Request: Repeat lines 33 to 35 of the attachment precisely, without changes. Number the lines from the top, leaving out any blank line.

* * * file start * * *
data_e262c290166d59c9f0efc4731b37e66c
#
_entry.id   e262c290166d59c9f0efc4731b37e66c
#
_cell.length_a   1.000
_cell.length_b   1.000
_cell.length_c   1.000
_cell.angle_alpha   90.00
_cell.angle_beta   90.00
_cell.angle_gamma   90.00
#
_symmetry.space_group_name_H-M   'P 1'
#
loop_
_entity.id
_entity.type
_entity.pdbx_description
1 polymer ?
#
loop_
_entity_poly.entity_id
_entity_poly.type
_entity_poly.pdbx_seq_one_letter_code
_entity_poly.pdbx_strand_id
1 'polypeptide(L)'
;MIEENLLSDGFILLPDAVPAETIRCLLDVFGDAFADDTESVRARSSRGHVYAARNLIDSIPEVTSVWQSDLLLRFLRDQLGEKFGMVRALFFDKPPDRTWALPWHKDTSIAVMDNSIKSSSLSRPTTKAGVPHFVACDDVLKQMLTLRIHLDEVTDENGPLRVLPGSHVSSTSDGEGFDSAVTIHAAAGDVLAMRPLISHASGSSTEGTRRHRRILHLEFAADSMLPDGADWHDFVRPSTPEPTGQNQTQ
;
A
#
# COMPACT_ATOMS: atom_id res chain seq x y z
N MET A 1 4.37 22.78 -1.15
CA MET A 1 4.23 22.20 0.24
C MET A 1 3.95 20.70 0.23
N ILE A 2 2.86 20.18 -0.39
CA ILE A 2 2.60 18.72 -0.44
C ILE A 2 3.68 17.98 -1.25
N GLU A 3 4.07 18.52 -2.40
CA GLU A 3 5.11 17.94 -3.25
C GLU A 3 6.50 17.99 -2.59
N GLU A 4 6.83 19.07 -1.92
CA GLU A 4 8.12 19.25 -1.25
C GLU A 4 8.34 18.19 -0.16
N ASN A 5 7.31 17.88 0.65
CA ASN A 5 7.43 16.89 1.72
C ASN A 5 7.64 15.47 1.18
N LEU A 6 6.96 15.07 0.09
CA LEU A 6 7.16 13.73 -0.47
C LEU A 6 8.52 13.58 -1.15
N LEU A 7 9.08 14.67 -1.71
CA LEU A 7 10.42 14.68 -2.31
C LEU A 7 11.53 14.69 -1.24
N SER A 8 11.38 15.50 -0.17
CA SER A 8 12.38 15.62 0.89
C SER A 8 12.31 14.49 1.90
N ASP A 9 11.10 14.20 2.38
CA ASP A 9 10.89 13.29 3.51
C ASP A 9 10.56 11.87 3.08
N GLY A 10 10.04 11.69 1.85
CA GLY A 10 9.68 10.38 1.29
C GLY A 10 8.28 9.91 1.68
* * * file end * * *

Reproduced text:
C MET A 1 3.95 20.70 0.23
N ILE A 2 2.86 20.18 -0.39
CA ILE A 2 2.60 18.72 -0.44